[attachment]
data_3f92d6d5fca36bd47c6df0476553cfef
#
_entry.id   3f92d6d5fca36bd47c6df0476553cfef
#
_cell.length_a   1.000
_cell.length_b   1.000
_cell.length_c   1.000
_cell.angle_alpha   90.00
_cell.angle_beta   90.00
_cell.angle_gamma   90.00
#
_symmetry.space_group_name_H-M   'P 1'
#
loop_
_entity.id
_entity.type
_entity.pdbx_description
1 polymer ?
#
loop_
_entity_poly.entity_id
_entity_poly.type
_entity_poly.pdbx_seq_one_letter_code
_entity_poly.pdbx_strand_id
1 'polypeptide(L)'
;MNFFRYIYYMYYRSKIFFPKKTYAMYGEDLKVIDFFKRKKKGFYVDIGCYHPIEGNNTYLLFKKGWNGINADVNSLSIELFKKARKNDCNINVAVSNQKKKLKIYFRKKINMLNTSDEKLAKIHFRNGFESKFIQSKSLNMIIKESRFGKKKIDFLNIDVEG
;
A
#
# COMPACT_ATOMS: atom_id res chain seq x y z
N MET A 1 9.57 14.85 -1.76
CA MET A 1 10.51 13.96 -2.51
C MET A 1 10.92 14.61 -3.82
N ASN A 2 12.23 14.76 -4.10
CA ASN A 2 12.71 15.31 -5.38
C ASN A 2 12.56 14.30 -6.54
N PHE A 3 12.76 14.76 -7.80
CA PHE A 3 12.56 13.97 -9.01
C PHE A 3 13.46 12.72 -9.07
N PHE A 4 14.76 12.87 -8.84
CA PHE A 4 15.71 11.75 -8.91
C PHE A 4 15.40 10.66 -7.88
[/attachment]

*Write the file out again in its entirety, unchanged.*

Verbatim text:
data_3f92d6d5fca36bd47c6df0476553cfef
#
_entry.id   3f92d6d5fca36bd47c6df0476553cfef
#
_cell.length_a   1.000
_cell.length_b   1.000
_cell.length_c   1.000
_cell.angle_alpha   90.00
_cell.angle_beta   90.00
_cell.angle_gamma   90.00
#
_symmetry.space_group_name_H-M   'P 1'
#
loop_
_entity.id
_entity.type
_entity.pdbx_description
1 polymer ?
#
loop_
_entity_poly.entity_id
_entity_poly.type
_entity_poly.pdbx_seq_one_letter_code
_entity_poly.pdbx_strand_id
1 'polypeptide(L)'
;MNFFRYIYYMYYRSKIFFPKKTYAMYGEDLKVIDFFKRKKKGFYVDIGCYHPIEGNNTYLLFKKGWNGINADVNSLSIELFKKARKNDCNINVAVSNQKKKLKIYFRKKINMLNTSDEKLAKIHFRNGFESKFIQSKSLNMIIKESRFGKKKIDFLNIDVEG
;
A
#
# COMPACT_ATOMS: atom_id res chain seq x y z
N MET A 1 9.57 14.85 -1.76
CA MET A 1 10.51 13.96 -2.51
C MET A 1 10.92 14.61 -3.82
N ASN A 2 12.23 14.76 -4.10
CA ASN A 2 12.71 15.31 -5.38
C ASN A 2 12.56 14.30 -6.54
N PHE A 3 12.76 14.76 -7.80
CA PHE A 3 12.56 13.97 -9.01
C PHE A 3 13.46 12.72 -9.07
N PHE A 4 14.76 12.87 -8.84
CA PHE A 4 15.71 11.75 -8.91
C PHE A 4 15.40 10.66 -7.88